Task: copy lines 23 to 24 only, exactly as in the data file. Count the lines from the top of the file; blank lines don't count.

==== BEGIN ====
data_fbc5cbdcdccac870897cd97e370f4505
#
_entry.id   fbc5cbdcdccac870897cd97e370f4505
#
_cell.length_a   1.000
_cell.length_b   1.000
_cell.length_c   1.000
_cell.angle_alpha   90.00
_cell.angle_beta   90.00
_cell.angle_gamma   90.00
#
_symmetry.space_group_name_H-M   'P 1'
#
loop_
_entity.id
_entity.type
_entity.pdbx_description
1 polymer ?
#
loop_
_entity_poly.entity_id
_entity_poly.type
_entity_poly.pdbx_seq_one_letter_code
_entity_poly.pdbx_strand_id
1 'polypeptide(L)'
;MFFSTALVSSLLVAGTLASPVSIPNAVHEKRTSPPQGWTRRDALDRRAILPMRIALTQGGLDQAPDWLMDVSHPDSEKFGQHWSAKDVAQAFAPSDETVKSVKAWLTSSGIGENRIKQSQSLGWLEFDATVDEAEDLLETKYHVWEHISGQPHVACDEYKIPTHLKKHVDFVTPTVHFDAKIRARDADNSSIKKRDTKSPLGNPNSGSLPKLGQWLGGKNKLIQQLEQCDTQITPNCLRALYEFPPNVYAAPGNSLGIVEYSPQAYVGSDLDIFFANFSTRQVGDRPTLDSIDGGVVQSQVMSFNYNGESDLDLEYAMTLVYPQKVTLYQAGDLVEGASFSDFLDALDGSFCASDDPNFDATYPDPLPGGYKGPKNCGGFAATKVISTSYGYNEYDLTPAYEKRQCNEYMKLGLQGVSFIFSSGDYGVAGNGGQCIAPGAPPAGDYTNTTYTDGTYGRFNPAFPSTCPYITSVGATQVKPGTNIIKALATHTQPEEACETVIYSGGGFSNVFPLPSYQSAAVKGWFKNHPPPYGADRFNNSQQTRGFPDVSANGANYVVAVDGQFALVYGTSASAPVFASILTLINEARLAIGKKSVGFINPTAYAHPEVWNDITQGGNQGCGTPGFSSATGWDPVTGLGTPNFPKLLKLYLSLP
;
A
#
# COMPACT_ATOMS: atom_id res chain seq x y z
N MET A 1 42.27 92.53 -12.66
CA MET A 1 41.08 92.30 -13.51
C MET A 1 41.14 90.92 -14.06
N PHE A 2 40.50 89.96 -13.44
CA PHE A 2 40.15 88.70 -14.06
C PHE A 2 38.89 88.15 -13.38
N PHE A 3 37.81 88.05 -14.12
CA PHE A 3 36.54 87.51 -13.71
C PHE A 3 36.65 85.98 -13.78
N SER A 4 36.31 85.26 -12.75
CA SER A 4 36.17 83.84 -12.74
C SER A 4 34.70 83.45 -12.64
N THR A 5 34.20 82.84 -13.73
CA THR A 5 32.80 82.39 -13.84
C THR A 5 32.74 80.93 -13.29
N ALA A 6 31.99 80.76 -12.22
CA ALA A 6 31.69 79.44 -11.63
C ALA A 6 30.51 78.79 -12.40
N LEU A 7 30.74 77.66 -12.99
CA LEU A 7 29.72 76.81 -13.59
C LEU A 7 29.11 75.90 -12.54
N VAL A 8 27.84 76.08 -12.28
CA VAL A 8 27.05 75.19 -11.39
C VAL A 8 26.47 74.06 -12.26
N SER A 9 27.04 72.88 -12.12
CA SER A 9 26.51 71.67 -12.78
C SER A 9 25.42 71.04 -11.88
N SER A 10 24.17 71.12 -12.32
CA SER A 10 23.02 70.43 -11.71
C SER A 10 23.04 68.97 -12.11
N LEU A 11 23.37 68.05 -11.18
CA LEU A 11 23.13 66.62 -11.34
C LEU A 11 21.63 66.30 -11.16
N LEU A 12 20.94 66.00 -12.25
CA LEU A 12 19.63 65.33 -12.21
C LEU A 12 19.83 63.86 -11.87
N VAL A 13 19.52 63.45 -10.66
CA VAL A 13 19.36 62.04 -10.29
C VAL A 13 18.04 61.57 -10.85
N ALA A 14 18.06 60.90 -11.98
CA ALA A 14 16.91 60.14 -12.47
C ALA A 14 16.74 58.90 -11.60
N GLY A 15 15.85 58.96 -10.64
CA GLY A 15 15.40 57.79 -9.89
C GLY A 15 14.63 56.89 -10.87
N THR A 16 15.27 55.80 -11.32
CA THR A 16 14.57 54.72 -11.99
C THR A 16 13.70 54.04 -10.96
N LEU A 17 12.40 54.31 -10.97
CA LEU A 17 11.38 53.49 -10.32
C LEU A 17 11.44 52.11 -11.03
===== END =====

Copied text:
_entity_poly.pdbx_seq_one_letter_code
_entity_poly.pdbx_strand_id